The research topic for this master thesis is the discourse produced about the crowd that met in the streets of London and several other big cities in the UK in august 2011. The events that followed are popularly called the UK riots. My interest in this topic came when reading about the events and realising after a while that I had made up my mind about an event through the media, without reflecting over whether this truth was the real truth. Media has a huge power in creating a truth about an event or in this instance, a crowd, even though this truth might not be real, or at least not the only truth. The crowd arouse from a protest after a fatal police shooting of Mark Duggan, a 29 year old man from London. The police claimed that the shooting was in self defense, the protesters argued that Duggan was not armed, and demanded answers from the police over why he was shot. When they didnt get any answers they started, what many claim, are the worst episodes of civil unrest the UK has seen. I gathered a large amount of articles from the web from the days with unrest and analysed the discourse produced. The crowds actions did not resemble a ¨normal¨ protest, there were no clear messages of what the crowd wanted, thus it was difficult to try to understand what the crowd wanted. What I found is that the crowd was portrayed in a very negative way, where words like yobs, looters, criminals and thugs were used extensively. The result was a delegitimisation of the crowd. UK media defined the crowd as nonpolitical and dangerous to society. This resembles classical crowd theory, which saw the crowd as dangerous and represented a step back for society. The crowd in the UK was represented in the same manner and still today this is the common perception among people. The discourse analysis identified discourse formations adapted by the vast majority of british media, and showed how a discourse can have consequences for how a certain truth about an event can become institutionalised.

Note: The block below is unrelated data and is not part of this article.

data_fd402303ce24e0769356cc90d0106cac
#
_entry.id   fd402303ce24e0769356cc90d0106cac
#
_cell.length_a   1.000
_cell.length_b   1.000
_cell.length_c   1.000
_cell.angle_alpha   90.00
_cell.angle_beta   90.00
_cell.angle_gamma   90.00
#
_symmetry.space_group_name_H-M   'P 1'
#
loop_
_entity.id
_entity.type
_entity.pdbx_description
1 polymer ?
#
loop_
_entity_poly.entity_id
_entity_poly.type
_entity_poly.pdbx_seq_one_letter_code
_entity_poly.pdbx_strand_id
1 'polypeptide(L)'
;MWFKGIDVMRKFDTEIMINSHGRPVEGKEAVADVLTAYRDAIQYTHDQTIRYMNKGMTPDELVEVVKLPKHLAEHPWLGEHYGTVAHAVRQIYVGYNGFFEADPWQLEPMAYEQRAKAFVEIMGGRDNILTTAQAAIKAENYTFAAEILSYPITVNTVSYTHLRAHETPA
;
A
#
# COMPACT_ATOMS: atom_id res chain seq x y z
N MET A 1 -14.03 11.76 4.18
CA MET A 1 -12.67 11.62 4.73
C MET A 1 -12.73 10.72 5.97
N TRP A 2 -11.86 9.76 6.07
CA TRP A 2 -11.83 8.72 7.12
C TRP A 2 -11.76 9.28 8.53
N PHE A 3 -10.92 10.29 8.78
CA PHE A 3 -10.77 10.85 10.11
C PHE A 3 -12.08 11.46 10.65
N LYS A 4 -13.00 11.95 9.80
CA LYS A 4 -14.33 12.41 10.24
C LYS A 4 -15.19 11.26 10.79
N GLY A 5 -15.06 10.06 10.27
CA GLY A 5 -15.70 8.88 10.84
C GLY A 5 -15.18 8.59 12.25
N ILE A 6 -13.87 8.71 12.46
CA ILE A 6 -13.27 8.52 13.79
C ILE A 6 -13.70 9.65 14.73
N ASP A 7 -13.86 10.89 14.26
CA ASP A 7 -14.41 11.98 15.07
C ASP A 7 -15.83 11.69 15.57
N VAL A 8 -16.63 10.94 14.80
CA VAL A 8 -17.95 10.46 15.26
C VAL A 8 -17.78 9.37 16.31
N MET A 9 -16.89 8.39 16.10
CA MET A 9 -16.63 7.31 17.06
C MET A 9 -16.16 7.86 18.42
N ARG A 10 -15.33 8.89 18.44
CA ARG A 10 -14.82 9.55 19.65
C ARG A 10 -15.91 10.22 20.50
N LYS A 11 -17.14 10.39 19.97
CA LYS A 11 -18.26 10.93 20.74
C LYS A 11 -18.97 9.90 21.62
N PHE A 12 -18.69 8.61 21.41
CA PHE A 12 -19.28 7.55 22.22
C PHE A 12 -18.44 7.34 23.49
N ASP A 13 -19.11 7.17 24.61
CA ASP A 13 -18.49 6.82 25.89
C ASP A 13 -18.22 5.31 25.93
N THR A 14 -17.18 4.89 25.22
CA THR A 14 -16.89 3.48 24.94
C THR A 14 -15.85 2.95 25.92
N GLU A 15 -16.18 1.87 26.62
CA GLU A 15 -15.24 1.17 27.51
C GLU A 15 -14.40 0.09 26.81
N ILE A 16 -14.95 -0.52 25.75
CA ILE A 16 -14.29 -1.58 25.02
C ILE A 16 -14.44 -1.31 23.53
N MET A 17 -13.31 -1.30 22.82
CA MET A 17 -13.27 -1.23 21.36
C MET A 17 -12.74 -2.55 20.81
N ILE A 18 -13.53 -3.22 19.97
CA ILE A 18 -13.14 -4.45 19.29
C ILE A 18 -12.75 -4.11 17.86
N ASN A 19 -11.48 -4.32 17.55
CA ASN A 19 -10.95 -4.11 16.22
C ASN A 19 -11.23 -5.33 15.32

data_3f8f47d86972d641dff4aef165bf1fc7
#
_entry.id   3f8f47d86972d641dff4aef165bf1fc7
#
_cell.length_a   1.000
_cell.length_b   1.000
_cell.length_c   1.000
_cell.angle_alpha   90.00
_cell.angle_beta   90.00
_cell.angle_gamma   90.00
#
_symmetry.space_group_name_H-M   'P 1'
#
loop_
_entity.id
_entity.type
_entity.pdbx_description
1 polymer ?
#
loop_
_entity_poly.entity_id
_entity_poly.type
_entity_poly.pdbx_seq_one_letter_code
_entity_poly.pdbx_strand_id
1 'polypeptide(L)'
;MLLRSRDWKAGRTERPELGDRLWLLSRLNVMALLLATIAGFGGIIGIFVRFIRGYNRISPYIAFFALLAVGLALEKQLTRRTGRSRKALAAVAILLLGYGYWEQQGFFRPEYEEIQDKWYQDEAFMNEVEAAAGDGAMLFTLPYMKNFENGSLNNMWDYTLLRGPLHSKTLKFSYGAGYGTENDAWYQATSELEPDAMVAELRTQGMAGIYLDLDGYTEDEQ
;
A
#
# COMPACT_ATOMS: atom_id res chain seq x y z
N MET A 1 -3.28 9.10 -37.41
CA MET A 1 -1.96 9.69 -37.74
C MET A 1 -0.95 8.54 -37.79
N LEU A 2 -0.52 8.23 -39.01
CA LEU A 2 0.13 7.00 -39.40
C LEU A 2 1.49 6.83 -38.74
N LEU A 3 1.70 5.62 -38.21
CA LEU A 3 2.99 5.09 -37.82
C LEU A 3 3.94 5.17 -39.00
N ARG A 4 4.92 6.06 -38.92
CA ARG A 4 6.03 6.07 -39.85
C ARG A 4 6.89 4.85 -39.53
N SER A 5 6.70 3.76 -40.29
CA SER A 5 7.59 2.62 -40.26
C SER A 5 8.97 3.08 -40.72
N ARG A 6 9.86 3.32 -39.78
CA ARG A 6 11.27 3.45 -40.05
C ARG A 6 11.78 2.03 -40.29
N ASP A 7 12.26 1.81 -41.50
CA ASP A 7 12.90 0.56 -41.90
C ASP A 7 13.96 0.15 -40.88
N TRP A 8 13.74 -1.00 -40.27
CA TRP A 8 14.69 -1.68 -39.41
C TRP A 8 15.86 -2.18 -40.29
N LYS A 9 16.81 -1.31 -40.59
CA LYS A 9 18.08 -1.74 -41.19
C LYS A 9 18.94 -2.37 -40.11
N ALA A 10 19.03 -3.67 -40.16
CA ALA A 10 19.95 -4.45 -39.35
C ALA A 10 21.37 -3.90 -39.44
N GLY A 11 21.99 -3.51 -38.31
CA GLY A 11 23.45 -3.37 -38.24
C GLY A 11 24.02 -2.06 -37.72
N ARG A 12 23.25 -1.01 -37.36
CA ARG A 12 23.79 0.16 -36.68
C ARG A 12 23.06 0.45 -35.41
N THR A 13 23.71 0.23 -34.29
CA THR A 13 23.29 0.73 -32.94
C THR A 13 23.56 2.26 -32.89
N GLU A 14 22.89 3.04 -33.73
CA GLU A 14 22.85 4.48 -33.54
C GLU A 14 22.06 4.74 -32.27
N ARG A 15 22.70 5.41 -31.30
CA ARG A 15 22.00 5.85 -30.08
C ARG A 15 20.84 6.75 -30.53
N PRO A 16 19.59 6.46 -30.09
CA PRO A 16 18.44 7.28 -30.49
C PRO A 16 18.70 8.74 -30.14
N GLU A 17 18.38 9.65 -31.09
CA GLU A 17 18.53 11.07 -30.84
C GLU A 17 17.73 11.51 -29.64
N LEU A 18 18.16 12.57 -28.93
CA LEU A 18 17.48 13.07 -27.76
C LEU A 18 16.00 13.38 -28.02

|Educations||MSocSc in Political Communication and Managment, (Graduate Programme) Final Thesis|
|Number of pages||83|